Floyd Musician Earl White Has Spent Life Keeping American String Band Traditions Alive

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Floyd musician Earl White.

Music lovers are invited to join an online conversation with Floyd-based fiddler Earl White. A prominent figure rooted in the practice, teaching, and sustaining of American string band traditions, White shares his music and reflects on a lifetime of deep commitment to keep traditions alive in the free lunchtime talk on Friday, July 16, at noon.

Moderated by Margaret Lawrence, Moss Arts Center director of programming, this 45-minute Zoom discussion with White is the latest installment of the center’s online series, “In the Moment: Artists and Their Work.”

This talk is free, but registration is required. Find registration information on the Moss Arts Center website.

Known as “Fiddlin’ Earl White,” the musician is the leader of the Earl White Stringband and co-founder of Big Indian Farm Artisan Bakery in Floyd, and is often seen at the Blacksburg Farmers Market. A prominent figure in the Old Time music and dance community for more than 40 years, White is one of the few African Americans playing and perpetuating the music that was once an essential part of Black culture and Black communities across the U.S.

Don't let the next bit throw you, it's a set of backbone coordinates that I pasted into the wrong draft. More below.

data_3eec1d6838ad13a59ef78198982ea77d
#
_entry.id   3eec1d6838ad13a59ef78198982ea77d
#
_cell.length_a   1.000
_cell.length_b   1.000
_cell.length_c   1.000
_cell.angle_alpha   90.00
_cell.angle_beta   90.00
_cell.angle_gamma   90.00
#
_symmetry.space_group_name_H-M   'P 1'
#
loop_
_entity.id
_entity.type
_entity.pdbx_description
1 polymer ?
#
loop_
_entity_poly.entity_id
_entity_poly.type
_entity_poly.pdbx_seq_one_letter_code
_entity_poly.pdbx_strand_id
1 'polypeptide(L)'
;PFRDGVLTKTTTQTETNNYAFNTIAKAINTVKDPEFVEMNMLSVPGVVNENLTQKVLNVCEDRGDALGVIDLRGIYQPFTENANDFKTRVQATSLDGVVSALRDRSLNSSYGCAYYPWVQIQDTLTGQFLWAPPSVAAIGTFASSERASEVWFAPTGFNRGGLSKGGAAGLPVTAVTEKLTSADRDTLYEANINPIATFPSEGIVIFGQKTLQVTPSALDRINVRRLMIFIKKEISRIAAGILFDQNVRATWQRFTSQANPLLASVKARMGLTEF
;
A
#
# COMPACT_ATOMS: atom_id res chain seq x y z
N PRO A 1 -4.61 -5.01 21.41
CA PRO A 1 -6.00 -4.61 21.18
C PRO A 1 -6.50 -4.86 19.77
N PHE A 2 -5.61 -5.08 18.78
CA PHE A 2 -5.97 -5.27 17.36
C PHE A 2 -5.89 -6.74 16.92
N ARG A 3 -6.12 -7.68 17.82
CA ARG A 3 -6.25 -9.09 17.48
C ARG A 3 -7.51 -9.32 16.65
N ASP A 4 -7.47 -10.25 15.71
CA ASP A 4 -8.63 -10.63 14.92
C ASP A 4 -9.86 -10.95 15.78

An original and founding member of the famed Greengrass Cloggers, White’s energetic, rhythmic, driving playing style is attributed to many years of dancing with the group. He has played with many of the finest Old Time musicians in the country, and under the guise of the Too Wet to Plow Stringband, Early Night and the Daytimers, the Dukes of Earl, Sweet Bama, the Earl White Band, the Earl White Stringband, as well as the dynamic duo known as Adrienne Davis and Earl White, his bands have graced many audiences with superb music through workshops and concerts.

As much a convener, connector, and teacher as an entertainer, White joins the online session live from Big Indian’s annual four-day Fiddle Jam.

In the Moment: Artists and Their Work” provides an opportunity to meet notable creators of Southwest Virginia — from visual artists to theater-makers to choreographers to musicians — and learn more about their creative processes in this unusual time. This series of 45-minute chats gives an exclusive look inside the homes and studios of the artists—providing a chance to experience their work, ask questions, and discuss how creative luminaries are approaching art in this moment.

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